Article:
• Governance and finances: Do you have a Policy and Procedures Manual? Do you review and update it annually? Do board members regularly review financial statements? Do they really truly understand the numbers they are looking at?
  • Community Relations & Outreach: Do your board members serve effectively as advocates in promoting your work? Is your messaging throughout all forms of media - from printed brochures to your website to social media - consistent with your mission?
  • Fundraising: Has everyone on the board made a significant (for them) annual contribution? Do board members actively participate in making connections, soliciting contributions, developing and implementing annual fundraising plans, and participating in important annual events?
You should use your annual assessment to motivate, energize and revitalize the board. Honestly address shortcomings - but don't forge to celebrate achievements. Be sure to take time to define priorities and goals.

And your final step? Take the information and feedback you've gotten and develop a detailed one-year action plan that defines what needs to be done, how you're going to do it, who is responsible, and when it's going to be accomplished.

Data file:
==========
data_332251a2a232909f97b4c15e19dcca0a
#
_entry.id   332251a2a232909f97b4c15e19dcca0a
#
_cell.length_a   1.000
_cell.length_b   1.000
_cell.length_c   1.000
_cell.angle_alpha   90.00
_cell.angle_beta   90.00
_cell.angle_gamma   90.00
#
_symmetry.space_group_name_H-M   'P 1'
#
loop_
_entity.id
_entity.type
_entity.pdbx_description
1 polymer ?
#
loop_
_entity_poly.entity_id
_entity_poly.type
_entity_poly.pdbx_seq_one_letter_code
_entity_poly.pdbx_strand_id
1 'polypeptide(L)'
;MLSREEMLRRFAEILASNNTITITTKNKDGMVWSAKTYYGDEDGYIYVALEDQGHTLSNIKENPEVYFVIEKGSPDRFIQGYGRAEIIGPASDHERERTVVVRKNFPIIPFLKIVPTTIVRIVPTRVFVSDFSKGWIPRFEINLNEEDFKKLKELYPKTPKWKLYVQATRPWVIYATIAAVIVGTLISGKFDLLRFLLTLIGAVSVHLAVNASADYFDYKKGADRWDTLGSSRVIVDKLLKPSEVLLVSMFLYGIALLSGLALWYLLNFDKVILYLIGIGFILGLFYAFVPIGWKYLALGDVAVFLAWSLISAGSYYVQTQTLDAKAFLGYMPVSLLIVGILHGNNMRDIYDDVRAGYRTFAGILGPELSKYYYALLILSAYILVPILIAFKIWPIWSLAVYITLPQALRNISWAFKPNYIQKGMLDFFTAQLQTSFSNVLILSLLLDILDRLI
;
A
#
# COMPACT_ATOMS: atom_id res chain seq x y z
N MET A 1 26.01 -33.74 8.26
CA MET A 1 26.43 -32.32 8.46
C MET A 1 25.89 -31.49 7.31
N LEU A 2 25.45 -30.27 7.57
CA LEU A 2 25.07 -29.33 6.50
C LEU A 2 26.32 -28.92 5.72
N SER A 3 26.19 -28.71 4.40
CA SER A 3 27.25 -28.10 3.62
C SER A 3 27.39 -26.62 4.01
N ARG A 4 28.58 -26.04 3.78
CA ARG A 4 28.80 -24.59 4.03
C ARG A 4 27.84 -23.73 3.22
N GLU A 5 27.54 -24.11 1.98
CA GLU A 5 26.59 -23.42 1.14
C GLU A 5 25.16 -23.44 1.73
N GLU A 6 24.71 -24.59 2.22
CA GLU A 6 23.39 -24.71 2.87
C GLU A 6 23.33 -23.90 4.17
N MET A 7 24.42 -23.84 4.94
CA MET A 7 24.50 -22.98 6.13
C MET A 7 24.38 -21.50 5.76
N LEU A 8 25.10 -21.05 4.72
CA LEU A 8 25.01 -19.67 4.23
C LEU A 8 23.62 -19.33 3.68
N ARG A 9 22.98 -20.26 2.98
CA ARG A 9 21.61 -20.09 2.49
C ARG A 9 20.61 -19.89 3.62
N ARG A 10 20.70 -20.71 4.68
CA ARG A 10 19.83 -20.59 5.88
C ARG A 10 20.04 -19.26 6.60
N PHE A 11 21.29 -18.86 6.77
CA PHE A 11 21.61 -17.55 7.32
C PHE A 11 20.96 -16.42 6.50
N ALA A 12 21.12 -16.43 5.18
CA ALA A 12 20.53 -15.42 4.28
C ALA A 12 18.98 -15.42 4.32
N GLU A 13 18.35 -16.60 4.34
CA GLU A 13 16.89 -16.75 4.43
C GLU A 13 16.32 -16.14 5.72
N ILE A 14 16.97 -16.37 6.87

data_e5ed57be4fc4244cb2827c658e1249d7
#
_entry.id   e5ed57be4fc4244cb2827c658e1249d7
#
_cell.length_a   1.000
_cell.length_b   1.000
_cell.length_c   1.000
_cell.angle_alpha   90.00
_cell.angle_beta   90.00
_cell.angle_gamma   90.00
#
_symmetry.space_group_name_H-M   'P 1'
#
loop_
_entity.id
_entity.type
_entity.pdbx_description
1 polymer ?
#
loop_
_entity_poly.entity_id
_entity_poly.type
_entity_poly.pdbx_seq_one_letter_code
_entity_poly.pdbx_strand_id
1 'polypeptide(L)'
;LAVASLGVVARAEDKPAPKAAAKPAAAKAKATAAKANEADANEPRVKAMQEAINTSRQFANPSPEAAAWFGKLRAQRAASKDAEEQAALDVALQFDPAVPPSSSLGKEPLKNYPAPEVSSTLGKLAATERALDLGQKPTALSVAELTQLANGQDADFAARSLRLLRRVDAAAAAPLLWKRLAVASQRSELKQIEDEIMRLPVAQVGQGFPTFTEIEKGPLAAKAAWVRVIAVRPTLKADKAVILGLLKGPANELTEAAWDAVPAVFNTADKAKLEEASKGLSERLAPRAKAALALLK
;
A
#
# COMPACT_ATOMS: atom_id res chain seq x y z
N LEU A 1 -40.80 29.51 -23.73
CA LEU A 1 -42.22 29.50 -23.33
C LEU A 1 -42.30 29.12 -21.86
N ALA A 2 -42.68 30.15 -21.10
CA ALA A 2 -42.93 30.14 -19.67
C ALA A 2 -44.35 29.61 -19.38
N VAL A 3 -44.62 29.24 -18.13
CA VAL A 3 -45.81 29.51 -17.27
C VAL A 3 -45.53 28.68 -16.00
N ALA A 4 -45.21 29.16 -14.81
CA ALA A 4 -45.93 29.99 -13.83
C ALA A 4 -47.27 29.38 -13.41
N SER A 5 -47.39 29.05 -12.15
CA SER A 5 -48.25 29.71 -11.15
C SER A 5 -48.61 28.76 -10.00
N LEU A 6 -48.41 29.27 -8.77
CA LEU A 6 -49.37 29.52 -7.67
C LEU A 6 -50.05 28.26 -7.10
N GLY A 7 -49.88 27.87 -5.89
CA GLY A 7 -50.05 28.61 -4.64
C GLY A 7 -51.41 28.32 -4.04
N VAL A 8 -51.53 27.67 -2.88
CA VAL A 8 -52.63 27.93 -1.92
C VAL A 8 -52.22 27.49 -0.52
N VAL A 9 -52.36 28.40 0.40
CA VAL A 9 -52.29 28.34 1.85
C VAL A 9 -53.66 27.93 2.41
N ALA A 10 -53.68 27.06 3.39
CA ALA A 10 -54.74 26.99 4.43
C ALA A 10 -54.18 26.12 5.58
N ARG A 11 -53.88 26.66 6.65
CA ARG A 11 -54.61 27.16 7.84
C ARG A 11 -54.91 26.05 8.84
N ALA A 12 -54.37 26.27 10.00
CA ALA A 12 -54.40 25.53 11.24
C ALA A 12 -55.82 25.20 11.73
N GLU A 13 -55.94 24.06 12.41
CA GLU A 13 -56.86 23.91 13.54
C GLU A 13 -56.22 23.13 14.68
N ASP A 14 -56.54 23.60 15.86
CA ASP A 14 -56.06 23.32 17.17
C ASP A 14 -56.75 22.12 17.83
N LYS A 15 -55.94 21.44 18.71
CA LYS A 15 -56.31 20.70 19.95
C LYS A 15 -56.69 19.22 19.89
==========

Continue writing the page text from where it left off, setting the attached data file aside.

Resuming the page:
Monday, February 1, 2016

Milestones in Nonprofit Fundraising: Fascinating Facts

For your pleasure and amusement, here’s a very brief history of nonprofit fundraising from colonial times to the present:

1644: Harvard University kicks things off. Four New England colonies instituted “College Corne,” asking families to contribute a peck of wheat to support Harvard. For over 10 years, these contributions funded the entire teaching staff.

1847: The first documented response to a crisis. Americans donated generously to help Ireland during the devastating potato blight. 

1891: Here come the bells. A Salvation Army captain put out a large pot at a San Francisco ferry landing, launching the tradition of Christmas kettles that spread all over the country and continues to this day.

1901: Cookbooks for causes. The first fund-raising cookbook was The Way to a Man’s Heart. It was a fundraising tool for the Jewish Settlement House in Milwaukee. The initial printing in 1901 sold out, and the book ultimately sold more than 2 million copies. 

1902: The origins of the thrift store. The first Goodwill store was started when founder Reverend Edgar Helms started collecting used household goods and clothing from wealthy families, hired poor people to make repairs, and resold the items to raise money for the organization.